Agencies must toughen rules to protect sensitive information, GAO says
Federal officials need to address nondisclosure agreements and the process for notifying officials when information is improperly disclosed or misused
- By Matthew Weigelt
- Sep 10, 2010
Three major federal departments that work closely with sensitive information lack strong safeguards to protect that information, which contractors are accessing while working, according to a report released today.
The Defense, Homeland Security, and Health and Human Services departments have supplemented the Federal Acquisition Regulation (FAR) with provisions to protect information. However, the additional provisions in DOD’s and HHS’ rules don’t go far enough to protect sensitive information, according to the Government Accountability Office.
Also, each department's supplemental FAR guidance does not specify a contractor’s responsibility to notify officials promptly in case of an unauthorized disclosure or misuse of sensitive information.
Looking more broadly, GAO found two important areas that the FAR, the governmentwide rulebook on federal contracting, does not deal with. Regulations don’t deal with the use of nondisclosure agreements as a condition of contractors’ access to information nor do they set a clear process for notifying federal officials quickly about an unauthorized disclosure.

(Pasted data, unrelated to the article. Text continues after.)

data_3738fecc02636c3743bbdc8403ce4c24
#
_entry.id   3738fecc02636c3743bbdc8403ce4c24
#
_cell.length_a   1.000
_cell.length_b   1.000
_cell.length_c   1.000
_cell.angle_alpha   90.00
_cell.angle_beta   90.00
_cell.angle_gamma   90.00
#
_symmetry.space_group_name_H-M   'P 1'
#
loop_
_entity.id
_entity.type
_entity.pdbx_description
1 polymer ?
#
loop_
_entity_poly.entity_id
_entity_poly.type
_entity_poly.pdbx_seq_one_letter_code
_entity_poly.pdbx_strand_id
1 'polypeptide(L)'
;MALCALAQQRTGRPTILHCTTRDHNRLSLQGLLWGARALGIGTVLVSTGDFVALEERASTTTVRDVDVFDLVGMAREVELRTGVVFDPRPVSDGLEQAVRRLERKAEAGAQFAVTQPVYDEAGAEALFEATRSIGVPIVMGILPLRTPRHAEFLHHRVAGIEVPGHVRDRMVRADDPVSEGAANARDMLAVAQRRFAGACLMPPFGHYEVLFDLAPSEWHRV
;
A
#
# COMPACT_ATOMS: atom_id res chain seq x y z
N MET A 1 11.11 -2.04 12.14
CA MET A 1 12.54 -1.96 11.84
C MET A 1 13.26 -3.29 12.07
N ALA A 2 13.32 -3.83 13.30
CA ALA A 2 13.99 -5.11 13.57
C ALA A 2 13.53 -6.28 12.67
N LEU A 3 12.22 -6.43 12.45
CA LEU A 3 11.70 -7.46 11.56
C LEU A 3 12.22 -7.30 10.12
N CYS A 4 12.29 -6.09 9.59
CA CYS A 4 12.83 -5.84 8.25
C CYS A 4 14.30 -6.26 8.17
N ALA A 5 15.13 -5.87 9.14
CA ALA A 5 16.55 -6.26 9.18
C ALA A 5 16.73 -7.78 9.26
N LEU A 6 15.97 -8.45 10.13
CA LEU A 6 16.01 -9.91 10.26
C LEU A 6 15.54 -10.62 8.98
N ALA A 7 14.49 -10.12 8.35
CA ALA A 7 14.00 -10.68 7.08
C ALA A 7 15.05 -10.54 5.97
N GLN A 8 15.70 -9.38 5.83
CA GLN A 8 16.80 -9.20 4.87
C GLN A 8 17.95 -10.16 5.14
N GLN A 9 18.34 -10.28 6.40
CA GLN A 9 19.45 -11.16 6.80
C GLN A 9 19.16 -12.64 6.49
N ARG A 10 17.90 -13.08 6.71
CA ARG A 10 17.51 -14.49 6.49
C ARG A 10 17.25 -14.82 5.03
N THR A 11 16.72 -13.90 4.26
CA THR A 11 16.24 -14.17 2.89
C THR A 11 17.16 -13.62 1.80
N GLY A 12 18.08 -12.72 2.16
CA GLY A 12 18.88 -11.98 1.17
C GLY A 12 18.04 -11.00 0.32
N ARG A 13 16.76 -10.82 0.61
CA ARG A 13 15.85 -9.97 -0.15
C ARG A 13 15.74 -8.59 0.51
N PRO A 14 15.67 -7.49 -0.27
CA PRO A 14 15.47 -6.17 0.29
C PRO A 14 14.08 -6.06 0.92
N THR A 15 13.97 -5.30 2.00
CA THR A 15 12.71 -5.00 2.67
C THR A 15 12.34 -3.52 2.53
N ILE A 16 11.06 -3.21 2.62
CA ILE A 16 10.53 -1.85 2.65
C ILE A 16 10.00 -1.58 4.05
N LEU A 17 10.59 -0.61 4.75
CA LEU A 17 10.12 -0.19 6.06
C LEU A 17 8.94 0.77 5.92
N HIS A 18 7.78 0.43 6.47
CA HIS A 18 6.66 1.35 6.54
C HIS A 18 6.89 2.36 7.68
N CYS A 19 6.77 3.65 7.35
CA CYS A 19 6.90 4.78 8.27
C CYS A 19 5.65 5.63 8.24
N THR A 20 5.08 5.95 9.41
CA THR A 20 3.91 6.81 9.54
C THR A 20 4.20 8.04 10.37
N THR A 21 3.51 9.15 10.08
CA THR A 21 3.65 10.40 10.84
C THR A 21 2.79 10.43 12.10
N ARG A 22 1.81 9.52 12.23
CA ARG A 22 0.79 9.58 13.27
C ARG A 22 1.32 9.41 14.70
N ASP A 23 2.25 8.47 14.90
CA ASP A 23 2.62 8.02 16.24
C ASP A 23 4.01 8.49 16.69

In the report, GAO officials recommend that the FAR Council address those issues on a governmentwide basis instead of letting individual agencies write their own provisions.
Today’s federal government depends on the private sector to support management and administrative work. In performing agency tasks, contractors often require access to sensitive information that must be protected from disclosure or misuse.
DHS officials generally agreed with GAO’s report but disagreed about the safeguards in one of the contracts GAO auditors reviewed. The Office of Federal Procurement Policy agreed with the report, and officials at DOD and HHS did not have an opinion.
Matthew Weigelt is a former FCW senior writer who covered acquisition and procurement.